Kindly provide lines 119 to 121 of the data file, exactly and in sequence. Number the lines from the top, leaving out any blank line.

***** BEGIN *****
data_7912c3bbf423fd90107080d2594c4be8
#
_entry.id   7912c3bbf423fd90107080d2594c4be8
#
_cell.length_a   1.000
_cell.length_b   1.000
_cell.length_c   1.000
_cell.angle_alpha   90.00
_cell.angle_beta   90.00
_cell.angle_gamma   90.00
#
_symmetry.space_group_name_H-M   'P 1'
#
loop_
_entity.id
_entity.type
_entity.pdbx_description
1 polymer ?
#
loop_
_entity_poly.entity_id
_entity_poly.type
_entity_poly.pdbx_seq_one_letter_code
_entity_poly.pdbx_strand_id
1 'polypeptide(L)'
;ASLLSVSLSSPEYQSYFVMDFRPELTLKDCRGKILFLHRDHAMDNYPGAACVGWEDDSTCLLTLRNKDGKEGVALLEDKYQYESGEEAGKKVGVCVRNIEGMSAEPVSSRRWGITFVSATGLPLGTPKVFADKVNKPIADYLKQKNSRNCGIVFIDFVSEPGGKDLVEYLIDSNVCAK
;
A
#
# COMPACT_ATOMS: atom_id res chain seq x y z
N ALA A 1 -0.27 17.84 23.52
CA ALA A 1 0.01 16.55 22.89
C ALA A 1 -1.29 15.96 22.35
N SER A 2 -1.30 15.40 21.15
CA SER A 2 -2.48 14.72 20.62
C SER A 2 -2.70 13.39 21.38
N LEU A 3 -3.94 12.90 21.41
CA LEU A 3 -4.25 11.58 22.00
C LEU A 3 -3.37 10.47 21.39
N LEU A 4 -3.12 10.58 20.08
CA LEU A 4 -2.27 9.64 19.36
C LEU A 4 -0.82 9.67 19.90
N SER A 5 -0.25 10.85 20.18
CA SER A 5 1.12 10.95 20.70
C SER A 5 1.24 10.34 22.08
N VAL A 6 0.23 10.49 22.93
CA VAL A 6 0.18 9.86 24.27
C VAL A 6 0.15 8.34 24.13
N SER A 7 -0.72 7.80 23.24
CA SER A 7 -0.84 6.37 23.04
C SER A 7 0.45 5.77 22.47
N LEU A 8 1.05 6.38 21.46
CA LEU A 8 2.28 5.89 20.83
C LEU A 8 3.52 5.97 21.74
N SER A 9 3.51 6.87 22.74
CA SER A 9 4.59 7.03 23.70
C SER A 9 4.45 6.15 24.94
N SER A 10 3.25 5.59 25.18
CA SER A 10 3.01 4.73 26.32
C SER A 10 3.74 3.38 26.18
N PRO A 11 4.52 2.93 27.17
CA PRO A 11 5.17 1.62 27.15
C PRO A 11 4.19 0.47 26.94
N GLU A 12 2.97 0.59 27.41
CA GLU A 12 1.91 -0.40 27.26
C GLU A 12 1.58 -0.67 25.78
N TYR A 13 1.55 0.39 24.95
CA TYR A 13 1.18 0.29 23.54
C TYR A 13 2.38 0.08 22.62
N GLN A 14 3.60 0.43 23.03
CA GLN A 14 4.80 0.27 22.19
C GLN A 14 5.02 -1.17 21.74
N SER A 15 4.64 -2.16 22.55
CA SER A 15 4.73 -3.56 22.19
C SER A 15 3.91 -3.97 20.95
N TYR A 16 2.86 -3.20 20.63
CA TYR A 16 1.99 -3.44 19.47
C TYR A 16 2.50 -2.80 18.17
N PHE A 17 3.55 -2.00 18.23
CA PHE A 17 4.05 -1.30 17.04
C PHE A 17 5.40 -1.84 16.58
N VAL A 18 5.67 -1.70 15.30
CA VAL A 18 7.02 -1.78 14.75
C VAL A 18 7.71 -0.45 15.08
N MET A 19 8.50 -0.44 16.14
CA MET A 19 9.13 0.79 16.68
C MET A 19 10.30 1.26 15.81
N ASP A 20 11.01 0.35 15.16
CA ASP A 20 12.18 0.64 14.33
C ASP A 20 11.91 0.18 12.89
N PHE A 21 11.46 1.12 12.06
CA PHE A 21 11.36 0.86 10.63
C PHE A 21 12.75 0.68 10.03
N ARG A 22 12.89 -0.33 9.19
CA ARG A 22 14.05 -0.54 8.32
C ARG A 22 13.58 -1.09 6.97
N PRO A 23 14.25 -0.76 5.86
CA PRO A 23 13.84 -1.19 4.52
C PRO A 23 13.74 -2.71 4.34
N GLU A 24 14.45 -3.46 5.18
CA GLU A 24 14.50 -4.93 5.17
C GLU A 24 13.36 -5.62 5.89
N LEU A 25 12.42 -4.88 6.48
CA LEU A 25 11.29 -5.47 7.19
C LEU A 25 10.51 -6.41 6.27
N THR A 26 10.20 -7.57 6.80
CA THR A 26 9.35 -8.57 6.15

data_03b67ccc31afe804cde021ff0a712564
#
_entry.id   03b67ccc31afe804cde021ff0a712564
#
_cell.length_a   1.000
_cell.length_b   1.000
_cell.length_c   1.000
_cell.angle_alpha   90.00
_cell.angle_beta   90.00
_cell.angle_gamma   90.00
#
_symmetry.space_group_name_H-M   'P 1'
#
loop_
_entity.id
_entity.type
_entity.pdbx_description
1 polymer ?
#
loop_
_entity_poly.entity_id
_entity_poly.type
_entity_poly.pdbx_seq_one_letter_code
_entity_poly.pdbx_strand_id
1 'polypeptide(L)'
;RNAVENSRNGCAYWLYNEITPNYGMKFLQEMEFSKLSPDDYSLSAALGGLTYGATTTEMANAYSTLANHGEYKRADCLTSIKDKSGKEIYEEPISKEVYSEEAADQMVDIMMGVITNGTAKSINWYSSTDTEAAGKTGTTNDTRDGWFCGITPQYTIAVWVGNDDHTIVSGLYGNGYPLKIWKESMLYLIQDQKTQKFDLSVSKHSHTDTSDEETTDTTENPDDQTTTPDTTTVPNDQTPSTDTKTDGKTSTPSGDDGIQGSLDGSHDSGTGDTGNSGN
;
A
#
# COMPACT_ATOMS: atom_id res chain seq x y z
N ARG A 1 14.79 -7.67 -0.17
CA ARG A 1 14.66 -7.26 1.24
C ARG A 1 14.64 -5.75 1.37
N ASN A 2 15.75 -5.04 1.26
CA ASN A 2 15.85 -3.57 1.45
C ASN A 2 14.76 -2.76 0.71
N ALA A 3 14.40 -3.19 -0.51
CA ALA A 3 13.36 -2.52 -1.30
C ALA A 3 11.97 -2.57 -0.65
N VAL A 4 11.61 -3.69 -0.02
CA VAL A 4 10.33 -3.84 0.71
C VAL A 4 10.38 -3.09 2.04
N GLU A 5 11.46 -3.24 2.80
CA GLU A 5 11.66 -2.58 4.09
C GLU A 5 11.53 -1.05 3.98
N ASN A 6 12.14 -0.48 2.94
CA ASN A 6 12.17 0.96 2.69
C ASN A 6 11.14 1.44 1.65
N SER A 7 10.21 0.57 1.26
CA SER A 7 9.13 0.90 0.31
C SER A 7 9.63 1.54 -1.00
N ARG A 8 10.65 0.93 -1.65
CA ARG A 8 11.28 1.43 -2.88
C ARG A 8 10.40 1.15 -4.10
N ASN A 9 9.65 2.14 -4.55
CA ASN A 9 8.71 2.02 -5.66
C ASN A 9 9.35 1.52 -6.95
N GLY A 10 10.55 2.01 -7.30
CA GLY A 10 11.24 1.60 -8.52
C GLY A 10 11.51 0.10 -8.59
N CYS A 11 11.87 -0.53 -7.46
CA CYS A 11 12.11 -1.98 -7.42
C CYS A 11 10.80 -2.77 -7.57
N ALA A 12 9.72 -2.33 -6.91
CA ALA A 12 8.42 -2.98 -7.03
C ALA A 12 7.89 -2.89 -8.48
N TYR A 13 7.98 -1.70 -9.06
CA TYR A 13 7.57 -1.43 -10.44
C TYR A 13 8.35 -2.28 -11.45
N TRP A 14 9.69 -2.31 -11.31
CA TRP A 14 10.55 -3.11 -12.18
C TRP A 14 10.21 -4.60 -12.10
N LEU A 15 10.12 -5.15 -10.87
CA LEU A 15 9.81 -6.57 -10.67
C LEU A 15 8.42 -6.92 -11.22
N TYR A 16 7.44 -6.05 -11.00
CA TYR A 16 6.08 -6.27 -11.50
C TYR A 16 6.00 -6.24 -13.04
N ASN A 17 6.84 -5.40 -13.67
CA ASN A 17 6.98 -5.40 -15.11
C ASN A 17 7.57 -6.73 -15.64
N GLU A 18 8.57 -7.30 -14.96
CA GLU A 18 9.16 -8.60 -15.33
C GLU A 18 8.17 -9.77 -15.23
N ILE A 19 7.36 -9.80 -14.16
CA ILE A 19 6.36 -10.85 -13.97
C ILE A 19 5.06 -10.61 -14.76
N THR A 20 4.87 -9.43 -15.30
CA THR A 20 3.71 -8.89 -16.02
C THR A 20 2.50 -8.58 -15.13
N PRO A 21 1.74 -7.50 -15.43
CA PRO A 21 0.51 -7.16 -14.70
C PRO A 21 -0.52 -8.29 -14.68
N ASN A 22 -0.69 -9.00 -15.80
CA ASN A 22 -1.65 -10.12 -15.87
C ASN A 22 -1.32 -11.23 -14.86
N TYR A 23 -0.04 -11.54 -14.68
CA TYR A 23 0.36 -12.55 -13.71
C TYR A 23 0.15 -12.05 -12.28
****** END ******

_symmetry.space_group_name_H-M   'P 1'
#
loop_